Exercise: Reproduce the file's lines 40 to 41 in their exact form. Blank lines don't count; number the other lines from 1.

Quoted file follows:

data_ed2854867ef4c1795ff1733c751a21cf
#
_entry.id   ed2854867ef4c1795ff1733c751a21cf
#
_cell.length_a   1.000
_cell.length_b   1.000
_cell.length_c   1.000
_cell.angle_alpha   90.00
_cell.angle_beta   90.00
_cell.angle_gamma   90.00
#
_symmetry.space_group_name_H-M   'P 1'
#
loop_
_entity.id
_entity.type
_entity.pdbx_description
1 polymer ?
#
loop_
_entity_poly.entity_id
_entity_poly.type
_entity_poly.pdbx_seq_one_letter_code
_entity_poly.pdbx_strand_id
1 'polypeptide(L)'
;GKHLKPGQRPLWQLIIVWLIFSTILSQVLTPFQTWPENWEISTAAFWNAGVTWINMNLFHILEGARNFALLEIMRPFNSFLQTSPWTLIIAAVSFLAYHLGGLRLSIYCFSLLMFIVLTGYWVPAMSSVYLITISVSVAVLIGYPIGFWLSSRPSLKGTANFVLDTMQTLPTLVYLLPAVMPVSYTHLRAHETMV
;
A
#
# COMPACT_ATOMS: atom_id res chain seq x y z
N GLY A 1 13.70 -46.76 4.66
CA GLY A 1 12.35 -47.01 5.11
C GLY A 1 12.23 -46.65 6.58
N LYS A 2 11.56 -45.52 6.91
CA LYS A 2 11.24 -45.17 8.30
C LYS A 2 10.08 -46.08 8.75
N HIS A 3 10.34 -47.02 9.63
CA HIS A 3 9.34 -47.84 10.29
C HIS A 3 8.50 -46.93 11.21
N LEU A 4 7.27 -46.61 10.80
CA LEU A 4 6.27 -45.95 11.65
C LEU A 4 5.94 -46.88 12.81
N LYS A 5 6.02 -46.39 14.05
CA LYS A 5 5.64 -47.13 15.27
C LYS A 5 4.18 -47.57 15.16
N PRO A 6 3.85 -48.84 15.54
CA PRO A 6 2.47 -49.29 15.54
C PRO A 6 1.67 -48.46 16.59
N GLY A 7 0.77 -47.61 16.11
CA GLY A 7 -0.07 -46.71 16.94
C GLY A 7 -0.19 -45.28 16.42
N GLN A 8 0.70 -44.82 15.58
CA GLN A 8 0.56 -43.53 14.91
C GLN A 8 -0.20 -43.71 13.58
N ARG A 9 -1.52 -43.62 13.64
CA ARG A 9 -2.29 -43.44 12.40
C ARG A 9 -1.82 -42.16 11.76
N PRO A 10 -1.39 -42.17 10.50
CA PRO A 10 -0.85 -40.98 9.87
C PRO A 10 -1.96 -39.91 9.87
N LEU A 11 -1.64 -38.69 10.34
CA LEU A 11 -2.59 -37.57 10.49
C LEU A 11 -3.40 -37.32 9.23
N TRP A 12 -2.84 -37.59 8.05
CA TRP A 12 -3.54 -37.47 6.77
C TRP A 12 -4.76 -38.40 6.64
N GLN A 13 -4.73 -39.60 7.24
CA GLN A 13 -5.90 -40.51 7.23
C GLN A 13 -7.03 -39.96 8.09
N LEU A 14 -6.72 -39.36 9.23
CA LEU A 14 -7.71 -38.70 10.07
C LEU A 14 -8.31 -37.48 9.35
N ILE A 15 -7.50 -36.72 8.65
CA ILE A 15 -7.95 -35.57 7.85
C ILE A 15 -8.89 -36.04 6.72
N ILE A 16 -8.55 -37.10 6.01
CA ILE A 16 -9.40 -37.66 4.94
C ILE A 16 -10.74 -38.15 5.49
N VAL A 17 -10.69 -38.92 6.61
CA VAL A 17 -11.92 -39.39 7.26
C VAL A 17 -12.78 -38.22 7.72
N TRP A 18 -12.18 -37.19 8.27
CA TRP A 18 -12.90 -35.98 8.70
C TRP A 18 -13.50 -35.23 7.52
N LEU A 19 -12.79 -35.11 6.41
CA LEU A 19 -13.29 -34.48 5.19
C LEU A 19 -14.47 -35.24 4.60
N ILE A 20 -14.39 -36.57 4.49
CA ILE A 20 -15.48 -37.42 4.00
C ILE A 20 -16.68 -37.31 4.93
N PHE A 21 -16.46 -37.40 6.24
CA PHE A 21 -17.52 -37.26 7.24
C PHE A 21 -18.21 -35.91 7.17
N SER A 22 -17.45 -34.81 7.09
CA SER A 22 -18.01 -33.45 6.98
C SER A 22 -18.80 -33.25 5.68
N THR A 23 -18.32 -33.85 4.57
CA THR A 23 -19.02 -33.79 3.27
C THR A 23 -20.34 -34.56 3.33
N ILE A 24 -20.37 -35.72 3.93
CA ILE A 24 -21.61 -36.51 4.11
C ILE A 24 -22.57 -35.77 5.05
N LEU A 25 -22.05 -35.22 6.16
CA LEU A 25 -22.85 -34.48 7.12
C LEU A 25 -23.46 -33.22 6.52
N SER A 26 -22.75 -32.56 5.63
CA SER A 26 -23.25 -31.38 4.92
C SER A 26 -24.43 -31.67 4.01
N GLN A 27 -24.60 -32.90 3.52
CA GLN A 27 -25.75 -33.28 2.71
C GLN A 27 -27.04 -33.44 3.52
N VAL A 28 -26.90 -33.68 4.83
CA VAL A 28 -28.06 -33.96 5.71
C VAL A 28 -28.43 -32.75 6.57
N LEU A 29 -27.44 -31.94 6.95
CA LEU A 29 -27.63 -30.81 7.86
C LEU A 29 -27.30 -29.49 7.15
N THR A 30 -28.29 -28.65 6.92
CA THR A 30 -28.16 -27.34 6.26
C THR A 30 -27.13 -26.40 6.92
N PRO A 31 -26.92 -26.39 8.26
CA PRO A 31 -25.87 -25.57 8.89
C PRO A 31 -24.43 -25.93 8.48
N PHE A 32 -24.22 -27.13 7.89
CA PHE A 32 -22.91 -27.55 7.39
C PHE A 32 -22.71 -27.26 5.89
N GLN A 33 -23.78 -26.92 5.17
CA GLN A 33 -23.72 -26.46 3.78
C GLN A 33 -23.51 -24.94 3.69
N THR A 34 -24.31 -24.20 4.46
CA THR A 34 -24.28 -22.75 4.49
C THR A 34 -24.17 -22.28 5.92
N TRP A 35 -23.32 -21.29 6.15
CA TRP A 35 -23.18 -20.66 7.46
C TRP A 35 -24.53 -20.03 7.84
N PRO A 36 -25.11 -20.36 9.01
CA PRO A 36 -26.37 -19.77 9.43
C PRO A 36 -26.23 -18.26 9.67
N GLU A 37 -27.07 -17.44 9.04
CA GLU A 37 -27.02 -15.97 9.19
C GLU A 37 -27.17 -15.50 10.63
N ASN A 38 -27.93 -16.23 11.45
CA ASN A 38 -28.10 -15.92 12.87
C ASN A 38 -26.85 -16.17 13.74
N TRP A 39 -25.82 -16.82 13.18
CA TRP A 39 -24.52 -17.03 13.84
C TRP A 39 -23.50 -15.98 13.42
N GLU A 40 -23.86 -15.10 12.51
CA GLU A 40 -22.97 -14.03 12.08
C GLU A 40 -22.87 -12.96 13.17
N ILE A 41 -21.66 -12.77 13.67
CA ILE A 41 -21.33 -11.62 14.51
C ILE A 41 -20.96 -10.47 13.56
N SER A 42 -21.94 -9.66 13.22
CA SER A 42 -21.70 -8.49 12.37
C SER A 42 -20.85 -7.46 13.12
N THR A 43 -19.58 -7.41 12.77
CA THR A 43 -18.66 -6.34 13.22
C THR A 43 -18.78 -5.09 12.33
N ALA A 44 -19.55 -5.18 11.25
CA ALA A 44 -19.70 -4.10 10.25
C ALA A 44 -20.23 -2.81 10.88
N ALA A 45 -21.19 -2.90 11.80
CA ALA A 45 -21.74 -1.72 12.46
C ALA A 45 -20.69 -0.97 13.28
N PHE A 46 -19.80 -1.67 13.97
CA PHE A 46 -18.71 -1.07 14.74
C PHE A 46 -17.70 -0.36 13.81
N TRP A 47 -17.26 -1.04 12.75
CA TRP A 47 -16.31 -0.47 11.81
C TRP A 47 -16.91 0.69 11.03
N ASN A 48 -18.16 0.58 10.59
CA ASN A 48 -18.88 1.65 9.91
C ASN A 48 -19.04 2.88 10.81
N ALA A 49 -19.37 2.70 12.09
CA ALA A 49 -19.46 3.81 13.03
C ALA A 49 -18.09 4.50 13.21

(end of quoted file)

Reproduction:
N LEU A 4 7.27 -46.61 10.80
CA LEU A 4 6.27 -45.95 11.65